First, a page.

Sanctification “without which no one will see the Lord” (Heb 12:14), and which must be sought because it is the goal of our election ( cf. 2 Thess. 2:13), is certainly a central element in the process. of salvation. But then again, failure would be inevitable if it were to be effected by efforts of human will. Sanctification can only be the work of the Holy Spirit in us, who acts as soon as we have received Jesus into our life. We are only asked to consent and collaborate in this work of the Holy Spirit… by faith exclusively! This is the charter of the believer’s whole life: “The righteous shall live by faith. ”
Likewise, when Paul writes to the Philippians, “work for your own salvation with fear and trembling” (2:12), he is in no way suggesting that some may miss the mark for lack of work; he does not preach salvation by works! It means that our work here on earth must be carried out in a spirit of prayer, with a lively awareness of the presence of the Lord.
Having realized that we are God forever, this is what awakens in us the respectful fear, the amazed fear that a God so great could be so close, to the point of wanting to collaborate with us. The Greek can also be translated: “Put your salvation into action because it is God who works in you to want it and to do it!” Be careful not to forget this verse 13.
Let us first be attentive to the way in which the Holy Spirit wants to lead us in action (beware of activism, even Christian, and its catastrophic results!). These words of Paul are in fact very encouraging: they invite us to turn to God for all our activities. “I am convinced,” said Paul to the Philippians, “that he who began a good work in you will continue its completion until the day of Christ Jesus. “(Ph 1: 6)
If there is still any confusion about our perseverance, Jesus’ words will be enough to dispel it forever:
My sheep hear my voice; I know them, and they follow me. I give them eternal life; and they will never perish, and no one will take them out of my hand. My Father, who gave them to me, is greater than all; and no one can snatch them out of my Father’s hand (Jn10: 27-29).
A sheep may stray from the flock to go astray for a while; but we believe that the good Shepherd himself will go in search of her, in order to bring her back to the fold ( cf. Mt 18: 12-14).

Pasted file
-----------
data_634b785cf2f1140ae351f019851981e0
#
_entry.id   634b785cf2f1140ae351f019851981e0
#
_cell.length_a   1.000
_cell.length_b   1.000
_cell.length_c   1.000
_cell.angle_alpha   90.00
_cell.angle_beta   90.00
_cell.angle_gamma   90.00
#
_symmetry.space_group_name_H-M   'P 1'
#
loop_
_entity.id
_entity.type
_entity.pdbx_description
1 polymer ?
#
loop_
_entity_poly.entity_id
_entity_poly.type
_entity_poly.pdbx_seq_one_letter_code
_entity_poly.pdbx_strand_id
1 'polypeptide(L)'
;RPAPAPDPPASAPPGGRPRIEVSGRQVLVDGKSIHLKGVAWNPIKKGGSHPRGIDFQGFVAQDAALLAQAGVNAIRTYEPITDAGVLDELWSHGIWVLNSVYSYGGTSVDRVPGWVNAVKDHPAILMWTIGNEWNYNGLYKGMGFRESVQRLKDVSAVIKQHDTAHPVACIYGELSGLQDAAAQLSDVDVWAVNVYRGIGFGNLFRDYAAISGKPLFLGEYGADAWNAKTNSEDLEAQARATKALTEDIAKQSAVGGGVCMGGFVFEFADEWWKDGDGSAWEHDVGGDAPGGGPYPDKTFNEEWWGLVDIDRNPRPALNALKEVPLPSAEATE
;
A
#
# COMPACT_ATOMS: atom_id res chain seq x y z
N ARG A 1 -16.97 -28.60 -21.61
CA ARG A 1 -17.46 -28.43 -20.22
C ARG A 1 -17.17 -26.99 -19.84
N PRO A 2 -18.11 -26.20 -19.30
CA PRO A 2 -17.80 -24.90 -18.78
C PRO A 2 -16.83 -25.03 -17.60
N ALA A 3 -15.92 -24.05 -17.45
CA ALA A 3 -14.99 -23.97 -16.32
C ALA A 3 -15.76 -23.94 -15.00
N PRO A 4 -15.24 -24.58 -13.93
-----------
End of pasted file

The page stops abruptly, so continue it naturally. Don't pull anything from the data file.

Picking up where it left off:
Losing salvation: no. Insurance, perhaps! …
… If we have sinned! We must be clear: the experience of sin, of possibly repeated falls after conversion, is common to all Christians.
There is a risk of confusing losing the assurance of salvation and losing salvation itself. After grieving the Holy Spirit, one can temporarily no longer experience the wonderful sense of peace that comes with living fellowship with the Lord. But that does not mean the end of this fellowship, nor the rejection of the Lord.
Rather, it is an invitation to confess our sins, in order to find peace and joy. Then we can be sure that “he is faithful and righteous to forgive us them, and to cleanse us from all unrighteousness” (1 Jn 1: 9), for “the blood of Jesus cleanses us from all unrighteousness”.
What if we forget to confess our faults? So let us be sure that the Holy Spirit will not leave us alone (Ps 32: 3-5).
There are also, in the Christian life, more or less long periods of spiritual desert, by which God tests us and purifies us in order to make us grow and mature in the faith. We may then have to resist the accuser, who takes the opportunity to overwhelm us, to make us doubt God’s love for us.
Losing salvation: no. The reward, maybe!
While the unbiblical idea of the loss of salvation is to be fought, it is not necessary to dismiss the passages referring to the possible loss of a reward for believers. Paul’s teaching is exemplary in this regard; he comes back to this notion of “work” with an illustration:
If the work built by anyone on the foundation (Jesus Christ) remains, he will receive a reward. If someone’s work is consumed, he will lose his reward; for him he will be saved, but as through fire ” (1 Cor 3: 14-15);
And when I distribute all my goods for the food of the poor, when I even give up my body to be burned, if I do not have charity, it is of no use to me (1 Cor 13: 3).
This warns us against a false idea of ”Christian” action aimed at reward: for God, all that matters is a pure, disinterested motivation, driven only by love. Rather, a mark of authenticity will be the absence of thoughtful calculation, which expresses the natural and spontaneous outpouring of truly spiritual works. Only those works that the Holy Spirit will have truly inspired us since our conversion to Jesus Christ will be rewarded.
While keeping in mind the undeserved nature of the reward, which above all highlights the extraordinary generosity of the Lord (we are, in fact, never more than “useless servants”), we note that it biblically introduces the notion of rank, even hierarchy among believers (all) saved from perdition.
To evoke the special favor that God reserves for certain elect, the Revelation uses the symbol of the crown for the purpose of consolation, of reparation with regard to the outrages, persecutions and losses suffered by Christians from false believers.